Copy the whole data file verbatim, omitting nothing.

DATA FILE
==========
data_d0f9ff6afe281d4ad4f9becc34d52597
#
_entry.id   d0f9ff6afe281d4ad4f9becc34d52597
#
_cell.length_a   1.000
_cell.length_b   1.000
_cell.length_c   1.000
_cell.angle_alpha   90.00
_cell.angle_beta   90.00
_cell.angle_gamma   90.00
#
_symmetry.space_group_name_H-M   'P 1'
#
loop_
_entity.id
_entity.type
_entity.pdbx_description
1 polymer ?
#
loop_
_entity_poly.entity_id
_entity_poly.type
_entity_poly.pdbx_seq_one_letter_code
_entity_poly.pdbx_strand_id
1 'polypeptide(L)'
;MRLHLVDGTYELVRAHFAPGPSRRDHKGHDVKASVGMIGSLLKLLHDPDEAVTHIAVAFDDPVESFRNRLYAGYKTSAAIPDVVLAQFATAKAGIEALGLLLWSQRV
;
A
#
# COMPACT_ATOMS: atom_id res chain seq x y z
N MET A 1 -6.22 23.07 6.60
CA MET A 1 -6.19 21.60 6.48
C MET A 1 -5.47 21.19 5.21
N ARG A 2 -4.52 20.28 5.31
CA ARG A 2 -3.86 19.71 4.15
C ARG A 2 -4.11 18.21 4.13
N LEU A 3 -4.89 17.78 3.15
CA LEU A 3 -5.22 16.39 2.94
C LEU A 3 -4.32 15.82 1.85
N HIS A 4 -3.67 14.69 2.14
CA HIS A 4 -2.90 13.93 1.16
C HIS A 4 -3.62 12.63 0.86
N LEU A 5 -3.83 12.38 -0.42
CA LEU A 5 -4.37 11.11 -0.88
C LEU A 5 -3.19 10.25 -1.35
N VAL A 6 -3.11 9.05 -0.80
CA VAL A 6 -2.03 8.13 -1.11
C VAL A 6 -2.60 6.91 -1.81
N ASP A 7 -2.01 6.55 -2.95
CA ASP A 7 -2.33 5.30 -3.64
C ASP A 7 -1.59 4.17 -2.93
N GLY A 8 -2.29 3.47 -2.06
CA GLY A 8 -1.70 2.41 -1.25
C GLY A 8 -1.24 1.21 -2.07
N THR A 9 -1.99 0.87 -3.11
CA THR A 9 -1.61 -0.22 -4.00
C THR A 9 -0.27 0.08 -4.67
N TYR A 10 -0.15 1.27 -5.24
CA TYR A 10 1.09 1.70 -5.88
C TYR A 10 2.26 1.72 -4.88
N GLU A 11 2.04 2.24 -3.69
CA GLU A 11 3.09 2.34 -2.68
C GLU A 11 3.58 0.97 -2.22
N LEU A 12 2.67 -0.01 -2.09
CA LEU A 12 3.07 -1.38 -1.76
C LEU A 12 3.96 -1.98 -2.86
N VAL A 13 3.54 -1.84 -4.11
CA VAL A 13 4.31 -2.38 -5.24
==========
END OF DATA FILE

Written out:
data_d0f9ff6afe281d4ad4f9becc34d52597
#
_entry.id   d0f9ff6afe281d4ad4f9becc34d52597
#
_cell.length_a   1.000
_cell.length_b   1.000
_cell.length_c   1.000
_cell.angle_alpha   90.00
_cell.angle_beta   90.00
_cell.angle_gamma   90.00
#
_symmetry.space_group_name_H-M   'P 1'
#
loop_
_entity.id
_entity.type
_entity.pdbx_description
1 polymer ?
#
loop_
_entity_poly.entity_id
_entity_poly.type
_entity_poly.pdbx_seq_one_letter_code
_entity_poly.pdbx_strand_id
1 'polypeptide(L)'
;MRLHLVDGTYELVRAHFAPGPSRRDHKGHDVKASVGMIGSLLKLLHDPDEAVTHIAVAFDDPVESFRNRLYAGYKTSAAIPDVVLAQFATAKAGIEALGLLLWSQRV
;
A
#
# COMPACT_ATOMS: atom_id res chain seq x y z
N MET A 1 -6.22 23.07 6.60
CA MET A 1 -6.19 21.60 6.48
C MET A 1 -5.47 21.19 5.21
N ARG A 2 -4.52 20.28 5.31
CA ARG A 2 -3.86 19.71 4.15
C ARG A 2 -4.11 18.21 4.13
N LEU A 3 -4.89 17.78 3.15
CA LEU A 3 -5.22 16.39 2.94
C LEU A 3 -4.32 15.82 1.85
N HIS A 4 -3.67 14.69 2.14
CA HIS A 4 -2.90 13.93 1.16
C HIS A 4 -3.62 12.63 0.86
N LEU A 5 -3.83 12.38 -0.42
CA LEU A 5 -4.37 11.11 -0.88
C LEU A 5 -3.19 10.25 -1.35
N VAL A 6 -3.11 9.05 -0.80
CA VAL A 6 -2.03 8.13 -1.11
C VAL A 6 -2.60 6.91 -1.81
N ASP A 7 -2.01 6.55 -2.95
CA ASP A 7 -2.33 5.30 -3.64
C ASP A 7 -1.59 4.17 -2.93
N GLY A 8 -2.29 3.47 -2.06
CA GLY A 8 -1.70 2.41 -1.25
C GLY A 8 -1.24 1.21 -2.07
N THR A 9 -1.99 0.87 -3.11
CA THR A 9 -1.61 -0.22 -4.00
C THR A 9 -0.27 0.08 -4.67
N TYR A 10 -0.15 1.27 -5.24
CA TYR A 10 1.09 1.70 -5.88
C TYR A 10 2.26 1.72 -4.88
N GLU A 11 2.04 2.24 -3.69
CA GLU A 11 3.09 2.34 -2.68
C GLU A 11 3.58 0.97 -2.22
N LEU A 12 2.67 -0.01 -2.09
CA LEU A 12 3.07 -1.38 -1.76
C LEU A 12 3.96 -1.98 -2.86
N VAL A 13 3.54 -1.84 -4.11
CA VAL A 13 4.31 -2.38 -5.24